Being under audit by the IRS does not preclude someone from releasing their tax returns publicly.
Though Trump has not released his returns, the Times story offers the “first public accounting” of the income the President has received over decades from his family’s businesses.
James Gazzale, a spokesman for the New York State Department of Taxation and Finance, said in a statement that the agency “is reviewing the allegations in the NYT article and is vigorously pursuing all appropriate avenues of investigation.”
The Times report also offers a far different portrayal of how the President has gained his wealth, after decades of depicting himself as a self-made man.
He began earning money from his father when he was a toddler, and after college graduation his father gave him the equivalent of $1 million a year. By the time he was in his 40s and 50s, the yearly sum was more than $5 million, the Times reported.
Trump’s father was “relentless and creative” in finding ways to funnel wealth to his children, according to the Times. Trump was on his father’s payroll for multiple positions. Loan after loan was provided and often was never repaid. Trump got money for his car, money to buy stocks and his first Manhattan office. He was even given $10,000 Christmas checks, according to the Times.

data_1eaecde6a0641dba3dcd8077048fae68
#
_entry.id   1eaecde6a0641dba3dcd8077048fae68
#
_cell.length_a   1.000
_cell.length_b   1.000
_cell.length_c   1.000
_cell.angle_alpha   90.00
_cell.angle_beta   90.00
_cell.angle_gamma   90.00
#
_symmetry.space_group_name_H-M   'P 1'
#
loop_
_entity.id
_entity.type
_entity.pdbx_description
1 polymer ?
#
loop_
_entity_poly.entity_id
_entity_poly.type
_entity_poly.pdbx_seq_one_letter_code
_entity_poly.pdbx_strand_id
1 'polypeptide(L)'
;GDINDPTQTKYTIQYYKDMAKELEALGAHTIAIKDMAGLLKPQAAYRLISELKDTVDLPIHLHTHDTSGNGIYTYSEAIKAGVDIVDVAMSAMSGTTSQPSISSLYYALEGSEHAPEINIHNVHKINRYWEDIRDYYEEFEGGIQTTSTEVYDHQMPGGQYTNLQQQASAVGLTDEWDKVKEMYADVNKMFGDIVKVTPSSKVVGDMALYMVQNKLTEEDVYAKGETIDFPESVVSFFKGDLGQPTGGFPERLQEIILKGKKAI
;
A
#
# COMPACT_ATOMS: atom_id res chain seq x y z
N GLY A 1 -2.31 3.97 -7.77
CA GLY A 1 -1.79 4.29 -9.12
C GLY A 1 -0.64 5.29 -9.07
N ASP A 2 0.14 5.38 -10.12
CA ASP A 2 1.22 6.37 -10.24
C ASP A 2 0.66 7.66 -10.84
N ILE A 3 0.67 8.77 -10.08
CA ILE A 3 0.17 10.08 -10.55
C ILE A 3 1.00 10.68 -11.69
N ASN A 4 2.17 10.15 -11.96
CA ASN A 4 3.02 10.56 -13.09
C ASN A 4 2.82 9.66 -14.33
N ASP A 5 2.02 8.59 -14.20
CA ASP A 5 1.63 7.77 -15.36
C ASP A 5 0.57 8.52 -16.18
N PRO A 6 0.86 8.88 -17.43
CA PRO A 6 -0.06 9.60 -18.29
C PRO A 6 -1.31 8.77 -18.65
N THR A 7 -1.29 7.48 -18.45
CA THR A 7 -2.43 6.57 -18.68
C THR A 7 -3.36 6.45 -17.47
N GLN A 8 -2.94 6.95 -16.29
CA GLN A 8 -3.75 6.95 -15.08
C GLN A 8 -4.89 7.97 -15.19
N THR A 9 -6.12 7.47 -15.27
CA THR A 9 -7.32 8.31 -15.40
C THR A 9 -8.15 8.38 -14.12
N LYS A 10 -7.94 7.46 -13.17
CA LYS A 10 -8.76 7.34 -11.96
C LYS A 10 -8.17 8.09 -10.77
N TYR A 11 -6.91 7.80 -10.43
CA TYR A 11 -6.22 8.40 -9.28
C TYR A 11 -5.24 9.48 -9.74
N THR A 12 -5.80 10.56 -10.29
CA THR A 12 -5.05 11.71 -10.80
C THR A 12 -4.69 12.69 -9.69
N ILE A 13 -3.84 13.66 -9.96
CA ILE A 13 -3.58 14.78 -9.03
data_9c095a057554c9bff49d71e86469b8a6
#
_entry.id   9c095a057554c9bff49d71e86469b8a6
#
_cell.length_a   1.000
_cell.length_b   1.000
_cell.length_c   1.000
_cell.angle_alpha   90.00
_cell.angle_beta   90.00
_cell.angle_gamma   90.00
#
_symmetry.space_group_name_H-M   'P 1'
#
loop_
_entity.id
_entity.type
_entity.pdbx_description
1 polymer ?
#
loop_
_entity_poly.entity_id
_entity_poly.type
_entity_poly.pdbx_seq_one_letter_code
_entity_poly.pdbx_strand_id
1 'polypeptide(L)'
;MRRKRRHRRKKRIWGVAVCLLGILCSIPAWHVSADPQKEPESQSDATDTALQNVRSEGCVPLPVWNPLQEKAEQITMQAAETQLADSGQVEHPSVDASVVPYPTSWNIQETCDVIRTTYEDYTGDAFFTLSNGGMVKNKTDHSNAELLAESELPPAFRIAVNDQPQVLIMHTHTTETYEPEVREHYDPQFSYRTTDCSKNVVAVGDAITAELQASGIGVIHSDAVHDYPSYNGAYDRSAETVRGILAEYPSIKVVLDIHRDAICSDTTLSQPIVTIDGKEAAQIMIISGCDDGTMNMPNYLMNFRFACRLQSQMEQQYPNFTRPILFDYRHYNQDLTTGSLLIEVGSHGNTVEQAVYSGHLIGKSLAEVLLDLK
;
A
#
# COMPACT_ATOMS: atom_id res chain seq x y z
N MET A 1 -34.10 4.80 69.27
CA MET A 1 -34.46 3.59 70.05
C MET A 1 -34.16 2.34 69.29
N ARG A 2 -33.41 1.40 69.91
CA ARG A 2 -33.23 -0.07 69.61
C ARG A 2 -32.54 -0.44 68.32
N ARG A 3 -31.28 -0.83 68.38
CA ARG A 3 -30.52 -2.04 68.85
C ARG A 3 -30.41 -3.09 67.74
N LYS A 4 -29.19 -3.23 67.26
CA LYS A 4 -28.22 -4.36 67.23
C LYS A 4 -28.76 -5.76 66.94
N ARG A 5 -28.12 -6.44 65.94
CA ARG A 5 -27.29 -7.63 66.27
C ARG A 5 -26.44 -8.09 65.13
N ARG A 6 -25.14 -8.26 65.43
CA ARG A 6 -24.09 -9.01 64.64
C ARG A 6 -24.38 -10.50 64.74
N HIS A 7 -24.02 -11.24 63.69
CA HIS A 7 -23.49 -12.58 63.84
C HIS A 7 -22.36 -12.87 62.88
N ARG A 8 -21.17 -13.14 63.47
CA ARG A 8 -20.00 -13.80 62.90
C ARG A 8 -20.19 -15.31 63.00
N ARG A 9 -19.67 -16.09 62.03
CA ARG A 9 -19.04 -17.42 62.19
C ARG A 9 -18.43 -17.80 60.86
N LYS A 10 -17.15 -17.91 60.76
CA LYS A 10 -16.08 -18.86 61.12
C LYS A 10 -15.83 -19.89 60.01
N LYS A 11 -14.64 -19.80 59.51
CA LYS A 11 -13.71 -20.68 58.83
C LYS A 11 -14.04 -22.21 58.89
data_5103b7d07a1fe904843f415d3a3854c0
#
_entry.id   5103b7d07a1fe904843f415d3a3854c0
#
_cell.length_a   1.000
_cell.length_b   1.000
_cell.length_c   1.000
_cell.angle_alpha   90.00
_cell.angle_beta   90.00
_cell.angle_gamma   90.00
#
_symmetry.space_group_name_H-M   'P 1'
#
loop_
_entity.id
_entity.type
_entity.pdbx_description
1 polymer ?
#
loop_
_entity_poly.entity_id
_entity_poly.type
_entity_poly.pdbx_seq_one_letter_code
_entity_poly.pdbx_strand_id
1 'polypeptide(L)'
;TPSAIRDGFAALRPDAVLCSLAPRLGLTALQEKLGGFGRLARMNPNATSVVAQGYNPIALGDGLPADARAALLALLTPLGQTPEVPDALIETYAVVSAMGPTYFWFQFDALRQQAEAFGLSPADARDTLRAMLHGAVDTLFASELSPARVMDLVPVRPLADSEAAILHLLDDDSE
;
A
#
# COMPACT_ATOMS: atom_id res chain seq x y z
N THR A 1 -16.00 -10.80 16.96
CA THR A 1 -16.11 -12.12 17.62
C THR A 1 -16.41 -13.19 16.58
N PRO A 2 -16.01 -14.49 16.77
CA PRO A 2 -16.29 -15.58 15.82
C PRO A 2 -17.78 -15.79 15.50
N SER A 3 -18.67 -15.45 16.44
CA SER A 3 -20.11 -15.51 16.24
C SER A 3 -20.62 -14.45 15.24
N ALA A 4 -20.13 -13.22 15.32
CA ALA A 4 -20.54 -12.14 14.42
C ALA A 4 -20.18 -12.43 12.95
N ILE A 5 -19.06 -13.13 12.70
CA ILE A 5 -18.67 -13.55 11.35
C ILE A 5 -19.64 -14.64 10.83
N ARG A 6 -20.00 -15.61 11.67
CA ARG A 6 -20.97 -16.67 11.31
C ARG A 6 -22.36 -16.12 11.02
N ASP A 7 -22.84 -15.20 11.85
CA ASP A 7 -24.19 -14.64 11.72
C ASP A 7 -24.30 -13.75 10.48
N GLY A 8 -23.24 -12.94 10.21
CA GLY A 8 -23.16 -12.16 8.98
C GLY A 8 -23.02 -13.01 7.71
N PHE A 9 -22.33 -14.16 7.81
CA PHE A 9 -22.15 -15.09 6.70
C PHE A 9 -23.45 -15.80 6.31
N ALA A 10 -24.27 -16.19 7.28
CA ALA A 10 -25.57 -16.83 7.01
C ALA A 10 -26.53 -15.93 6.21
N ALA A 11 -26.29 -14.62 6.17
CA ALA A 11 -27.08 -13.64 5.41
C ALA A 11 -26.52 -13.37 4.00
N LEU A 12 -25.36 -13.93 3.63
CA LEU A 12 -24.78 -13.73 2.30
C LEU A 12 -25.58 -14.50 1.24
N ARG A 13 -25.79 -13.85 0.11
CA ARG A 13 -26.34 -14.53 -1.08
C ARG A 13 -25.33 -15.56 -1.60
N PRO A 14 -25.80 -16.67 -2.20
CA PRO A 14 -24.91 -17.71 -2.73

“Evading gift and estate taxes became a family affair” when Trump’s father was diagnosed with dementia in his 80s, according to interviews and documents obtained by the Times.
One previously unknown event uncovered by the Times shows how Trump and his siblings were able to gain ownership of most of his father’s businesses on Nov. 22, 1997, a year and half before his father’s passing.
To do so, they used a special type of trust called GRAT, short for grantor-retained annuity trust. Those kinds of trusts help to pass wealth like stocks, real estate and art collections from one generation to the next without paying any estate taxes.
For the Trumps, that meant putting half their properties into the trust under Trump’s father’s name and the other half into his wife’s name, according to the Times. Then Trump’s parents gave their children roughly two-thirds of their assets in the trust. Trump and his siblings bought the remaining third by making annuity payments to their parents for two years.
Once it was done, Trump and his siblings owned nearly all of his father’s empire “free and clear of estate taxes,” according to the Times.
Trump and his siblings also lowered the value of their father’s real estate holdings to $41.4 million, dodging hundreds of millions in gift taxes, according to the Times.
Over the next decade, the same set of buildings would be sold for “more than 16 times the amount,” according to the Times.
Still, the biggest payday Trump ever got from his father came after his death, on May 4, 2004.
The President’s share was $177.3 million, or $236.2 million in today’s dollars.
CNN’s Erica Orden contributed to this article.